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Distant Family Members

What to Do With Family Members Who Are Distant From Your Kids

When people become parents for the first time, they expect that family members both immediate and extended will be thrilled to be a part of their new little one's life. How often do you hear about a doting grandmother or grandfather? Pretty often. A new baby brings a lot of joy for the family. Yet many moms and dads are the sad "owners" of family members who are totally absent from or who aren't too excited to be a part of their children's lives. It can be profoundly disappointing to discover that some family members don't find your child/children to be the apple of their eyes. And why wouldn't an aunt, brother, cousin, or grandparent be over the moon about your daughter or son? I wish there was one answer to that painful riddle, but there isn't. There are different reasons for different situations, but here are a few possible reasons why Grandma might not be so "grand" over her grandkids, as well as a few ways for you to manage the situation, as well as your feelings.

Mental Illness/Substance Abuse

The Reason and Actions:
If a family member suffers from depression, a mood disorder, substance abuse, or any type of addiction, whether it's gambling or eating, he or she may not be uncle of the year. It has nothing to do with you or your child and everything to do with the issues that person is facing. It may seem like a small deal — being depressed or anxious, but depression and anxiety can cripple a person until he/she is used to avoiding social situations . . . including your children. For me, I know a family member who is dealing with depression, and while it's a very "light" depression, it takes a bit of coaxing to get the person out to see me and my daughter. Does it disappoint me? Yes, but it's not that we aren't good enough as people, but that the person is dealing with a mental state that can't just be snapped out of.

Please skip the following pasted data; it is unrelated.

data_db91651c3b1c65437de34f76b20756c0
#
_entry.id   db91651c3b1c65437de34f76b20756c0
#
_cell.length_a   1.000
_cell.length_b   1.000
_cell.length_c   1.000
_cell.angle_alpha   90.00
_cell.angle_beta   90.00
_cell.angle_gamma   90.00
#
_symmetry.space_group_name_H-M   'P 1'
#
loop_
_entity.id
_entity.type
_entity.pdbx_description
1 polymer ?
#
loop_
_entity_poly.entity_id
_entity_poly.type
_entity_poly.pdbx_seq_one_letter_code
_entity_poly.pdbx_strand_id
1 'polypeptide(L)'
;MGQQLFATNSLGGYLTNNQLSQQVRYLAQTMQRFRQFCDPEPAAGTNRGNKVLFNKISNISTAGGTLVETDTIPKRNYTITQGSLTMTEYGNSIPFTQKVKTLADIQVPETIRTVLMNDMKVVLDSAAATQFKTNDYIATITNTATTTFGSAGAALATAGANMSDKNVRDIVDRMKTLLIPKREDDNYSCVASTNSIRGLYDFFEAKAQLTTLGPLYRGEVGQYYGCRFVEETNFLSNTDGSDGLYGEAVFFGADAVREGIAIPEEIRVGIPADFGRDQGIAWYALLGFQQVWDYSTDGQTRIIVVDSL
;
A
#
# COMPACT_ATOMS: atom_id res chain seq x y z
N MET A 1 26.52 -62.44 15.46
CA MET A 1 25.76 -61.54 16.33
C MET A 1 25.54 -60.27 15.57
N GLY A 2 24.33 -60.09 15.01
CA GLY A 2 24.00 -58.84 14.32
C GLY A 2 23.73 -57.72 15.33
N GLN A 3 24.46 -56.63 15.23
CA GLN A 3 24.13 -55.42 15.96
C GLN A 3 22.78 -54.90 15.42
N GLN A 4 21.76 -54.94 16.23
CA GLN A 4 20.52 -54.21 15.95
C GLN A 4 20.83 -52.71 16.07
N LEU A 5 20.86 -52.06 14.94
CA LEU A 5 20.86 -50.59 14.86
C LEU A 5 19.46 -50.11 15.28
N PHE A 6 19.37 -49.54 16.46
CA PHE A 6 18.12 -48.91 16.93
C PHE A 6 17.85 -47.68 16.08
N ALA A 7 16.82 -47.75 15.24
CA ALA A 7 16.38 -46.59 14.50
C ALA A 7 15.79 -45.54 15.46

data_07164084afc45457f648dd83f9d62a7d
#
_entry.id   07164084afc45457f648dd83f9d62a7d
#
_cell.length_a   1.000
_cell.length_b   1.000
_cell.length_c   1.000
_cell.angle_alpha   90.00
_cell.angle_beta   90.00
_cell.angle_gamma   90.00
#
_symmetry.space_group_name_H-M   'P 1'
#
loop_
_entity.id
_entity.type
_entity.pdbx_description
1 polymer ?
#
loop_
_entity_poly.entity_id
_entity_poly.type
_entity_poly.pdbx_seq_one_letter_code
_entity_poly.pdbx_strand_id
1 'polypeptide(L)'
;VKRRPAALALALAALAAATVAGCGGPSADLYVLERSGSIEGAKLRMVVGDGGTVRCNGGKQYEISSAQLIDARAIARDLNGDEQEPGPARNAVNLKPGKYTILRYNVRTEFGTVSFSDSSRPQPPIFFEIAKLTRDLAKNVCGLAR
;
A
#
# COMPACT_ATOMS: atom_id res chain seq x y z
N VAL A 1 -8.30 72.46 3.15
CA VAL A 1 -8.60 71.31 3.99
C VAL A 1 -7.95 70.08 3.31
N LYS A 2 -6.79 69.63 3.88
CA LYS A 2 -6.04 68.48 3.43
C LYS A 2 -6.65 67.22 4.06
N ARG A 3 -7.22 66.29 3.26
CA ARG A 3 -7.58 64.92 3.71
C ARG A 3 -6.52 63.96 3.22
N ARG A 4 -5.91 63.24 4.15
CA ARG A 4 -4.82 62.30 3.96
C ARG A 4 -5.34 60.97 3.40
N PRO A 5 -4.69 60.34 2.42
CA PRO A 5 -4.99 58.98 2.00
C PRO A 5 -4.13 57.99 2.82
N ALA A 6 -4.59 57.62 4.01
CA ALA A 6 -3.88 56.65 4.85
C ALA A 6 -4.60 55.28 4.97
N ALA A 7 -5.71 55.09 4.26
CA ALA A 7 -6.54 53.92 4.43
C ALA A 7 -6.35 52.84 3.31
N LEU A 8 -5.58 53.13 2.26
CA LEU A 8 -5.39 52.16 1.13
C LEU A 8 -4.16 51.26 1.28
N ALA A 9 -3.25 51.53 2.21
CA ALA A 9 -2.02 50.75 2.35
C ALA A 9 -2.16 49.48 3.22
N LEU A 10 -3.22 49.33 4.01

Prepare yourself to do one of two things: If the person is incredibly toxic and dangerous to you and your kid, stay away until that person has gotten help. If the family member is not a danger, plan to coax, prod, and ask to visit him or her. Make the first step. This may mean making the first step all the time, but it's necessary if you want your kids in this family member's life.

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Your Feelings:
If you're dealing with this scenario, remember that it's not about you or your children — it's all about this other person's issue.

A Family Fight

The Reason and Actions:
Let's face it: we don't always get along with our family as much as we love them. Fights and breakdowns in communication happen. An argument could easily spur your family member from seeing your little one. What can you do about this? Well, if the fight is a small spat, you need to push it aside for the sake of your kids. A lot of women have issues with their mothers-in-law, and after going through a divorce, my strained relationship with my former MIL has gotten much better. If it's a small fight or the family member is good to your child, push it aside for your kids' sake. No matter how maddening this person might be, at the end of the day, if your child has a good relationship with the person, it's crucial to keep in contact, even if in small doses.